My review of Stuart Jeffries‘ Grand Hotel Abyss: The Lives of the Frankfurt School is in Saturday’s Irish Times.
… It is this embrace of negativity that is so bracing to some and frustrating to others, even within the school. During the 1960s student protests, change was deemed possible by Marcuse, who embodied a sunnier, Californian take on critical theory. The institute’s “late ethos” is likewise predicated on the feasibility of “ameliorating the conditions of capitalism and liberal democracy”. Yet Café Marx, as it used to be called derisively, remains tainted by Georg Lukács’s quip that these representatives of the chattering classes — branded traitors by Brecht — had holed themselves up in a beautiful hotel “equipped with every comfort, on the edge of an abyss, of nothingness, of absurdity”. There is a great deal of wisdom, however, in Adorno’s suspicion of revolutionary students’ “aversion to introspection”, which he had already observed in the dark days of Nazism. “I established a theoretical model of thought,” he told an interviewer in 1969. “How could I have suspected that people would want to implement it with Molotov cocktails!” There is also a great deal of hope in his belief that “whoever thinks offers resistance”.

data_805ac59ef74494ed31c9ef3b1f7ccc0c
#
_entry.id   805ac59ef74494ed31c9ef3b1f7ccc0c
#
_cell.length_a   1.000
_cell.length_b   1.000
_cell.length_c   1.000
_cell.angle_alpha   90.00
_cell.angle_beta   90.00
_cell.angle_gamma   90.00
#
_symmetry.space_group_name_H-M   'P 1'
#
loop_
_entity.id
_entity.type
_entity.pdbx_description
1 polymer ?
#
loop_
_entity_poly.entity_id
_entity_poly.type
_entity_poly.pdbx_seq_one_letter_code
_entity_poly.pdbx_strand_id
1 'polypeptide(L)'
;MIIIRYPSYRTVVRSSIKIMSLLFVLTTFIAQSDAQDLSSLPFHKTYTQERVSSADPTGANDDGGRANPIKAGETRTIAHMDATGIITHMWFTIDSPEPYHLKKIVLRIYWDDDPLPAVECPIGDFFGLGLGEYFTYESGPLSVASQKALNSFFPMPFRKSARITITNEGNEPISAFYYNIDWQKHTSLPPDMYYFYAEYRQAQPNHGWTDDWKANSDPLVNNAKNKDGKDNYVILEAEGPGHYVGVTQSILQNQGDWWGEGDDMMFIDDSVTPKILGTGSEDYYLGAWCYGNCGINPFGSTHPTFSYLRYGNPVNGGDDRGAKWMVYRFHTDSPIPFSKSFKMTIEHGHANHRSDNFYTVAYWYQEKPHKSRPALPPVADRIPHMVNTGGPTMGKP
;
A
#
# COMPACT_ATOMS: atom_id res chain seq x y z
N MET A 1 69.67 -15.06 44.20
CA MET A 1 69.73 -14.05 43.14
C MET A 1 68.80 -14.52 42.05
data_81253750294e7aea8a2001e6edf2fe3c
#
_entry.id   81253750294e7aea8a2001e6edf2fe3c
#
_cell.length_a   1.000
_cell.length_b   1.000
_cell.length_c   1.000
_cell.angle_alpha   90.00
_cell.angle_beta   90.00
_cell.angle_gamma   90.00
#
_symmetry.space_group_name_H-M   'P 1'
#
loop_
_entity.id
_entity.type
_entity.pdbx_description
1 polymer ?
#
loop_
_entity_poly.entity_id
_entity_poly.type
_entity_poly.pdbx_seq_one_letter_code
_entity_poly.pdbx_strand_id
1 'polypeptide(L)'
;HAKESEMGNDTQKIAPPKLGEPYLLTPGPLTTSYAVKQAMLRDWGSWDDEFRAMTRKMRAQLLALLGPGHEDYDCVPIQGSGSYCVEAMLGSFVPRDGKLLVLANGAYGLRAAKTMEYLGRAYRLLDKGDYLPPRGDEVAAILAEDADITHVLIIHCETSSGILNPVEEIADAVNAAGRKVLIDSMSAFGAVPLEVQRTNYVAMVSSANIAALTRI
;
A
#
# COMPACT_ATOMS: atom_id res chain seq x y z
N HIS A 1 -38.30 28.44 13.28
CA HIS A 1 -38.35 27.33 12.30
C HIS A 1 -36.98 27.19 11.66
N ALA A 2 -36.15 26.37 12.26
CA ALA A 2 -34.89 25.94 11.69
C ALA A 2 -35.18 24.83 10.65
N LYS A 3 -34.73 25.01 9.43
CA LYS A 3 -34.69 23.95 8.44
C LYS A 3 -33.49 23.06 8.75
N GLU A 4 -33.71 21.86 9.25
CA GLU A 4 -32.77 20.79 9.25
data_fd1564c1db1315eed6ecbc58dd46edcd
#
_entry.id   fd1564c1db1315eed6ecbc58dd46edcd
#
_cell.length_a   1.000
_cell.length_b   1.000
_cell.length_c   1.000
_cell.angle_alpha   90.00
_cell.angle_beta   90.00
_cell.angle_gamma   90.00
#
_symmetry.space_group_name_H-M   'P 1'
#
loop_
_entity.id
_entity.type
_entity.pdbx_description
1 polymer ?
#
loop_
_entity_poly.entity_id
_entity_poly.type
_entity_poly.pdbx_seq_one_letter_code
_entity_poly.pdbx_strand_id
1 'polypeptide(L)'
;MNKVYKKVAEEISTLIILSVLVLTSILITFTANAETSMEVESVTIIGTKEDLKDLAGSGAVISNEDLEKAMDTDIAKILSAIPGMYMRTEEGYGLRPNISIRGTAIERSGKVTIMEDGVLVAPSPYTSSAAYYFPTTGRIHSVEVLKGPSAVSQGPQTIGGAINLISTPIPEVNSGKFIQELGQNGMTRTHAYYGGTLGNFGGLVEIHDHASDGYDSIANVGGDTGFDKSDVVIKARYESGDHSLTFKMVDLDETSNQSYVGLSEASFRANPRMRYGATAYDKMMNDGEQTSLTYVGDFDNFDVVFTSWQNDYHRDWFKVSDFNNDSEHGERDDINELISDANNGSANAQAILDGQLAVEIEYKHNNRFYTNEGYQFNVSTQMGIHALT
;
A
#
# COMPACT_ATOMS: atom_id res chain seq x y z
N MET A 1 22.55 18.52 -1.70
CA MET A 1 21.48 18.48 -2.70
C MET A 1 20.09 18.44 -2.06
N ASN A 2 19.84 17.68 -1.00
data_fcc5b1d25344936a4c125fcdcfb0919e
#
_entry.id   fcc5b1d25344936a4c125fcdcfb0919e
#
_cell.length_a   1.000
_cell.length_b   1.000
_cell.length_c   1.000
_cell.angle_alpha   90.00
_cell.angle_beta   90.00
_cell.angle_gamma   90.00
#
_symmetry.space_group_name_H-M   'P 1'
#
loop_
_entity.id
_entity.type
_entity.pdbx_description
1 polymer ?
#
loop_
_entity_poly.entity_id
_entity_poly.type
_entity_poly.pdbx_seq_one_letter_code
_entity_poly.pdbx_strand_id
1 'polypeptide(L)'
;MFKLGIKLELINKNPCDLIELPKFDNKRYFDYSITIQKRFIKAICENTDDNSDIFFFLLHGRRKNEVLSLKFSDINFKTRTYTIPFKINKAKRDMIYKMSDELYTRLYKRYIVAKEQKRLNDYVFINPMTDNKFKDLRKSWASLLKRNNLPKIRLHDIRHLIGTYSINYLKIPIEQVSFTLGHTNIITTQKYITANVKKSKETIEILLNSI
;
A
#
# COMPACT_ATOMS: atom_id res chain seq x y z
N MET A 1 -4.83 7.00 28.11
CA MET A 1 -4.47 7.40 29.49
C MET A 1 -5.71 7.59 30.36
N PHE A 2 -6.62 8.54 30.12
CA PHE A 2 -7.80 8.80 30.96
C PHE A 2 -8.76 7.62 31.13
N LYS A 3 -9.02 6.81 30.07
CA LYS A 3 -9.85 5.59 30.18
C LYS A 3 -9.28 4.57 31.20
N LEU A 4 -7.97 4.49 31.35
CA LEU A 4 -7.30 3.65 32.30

At its best the Frankfurt School was always a think tank — in the armoured-fighting-vehicle sense of the word.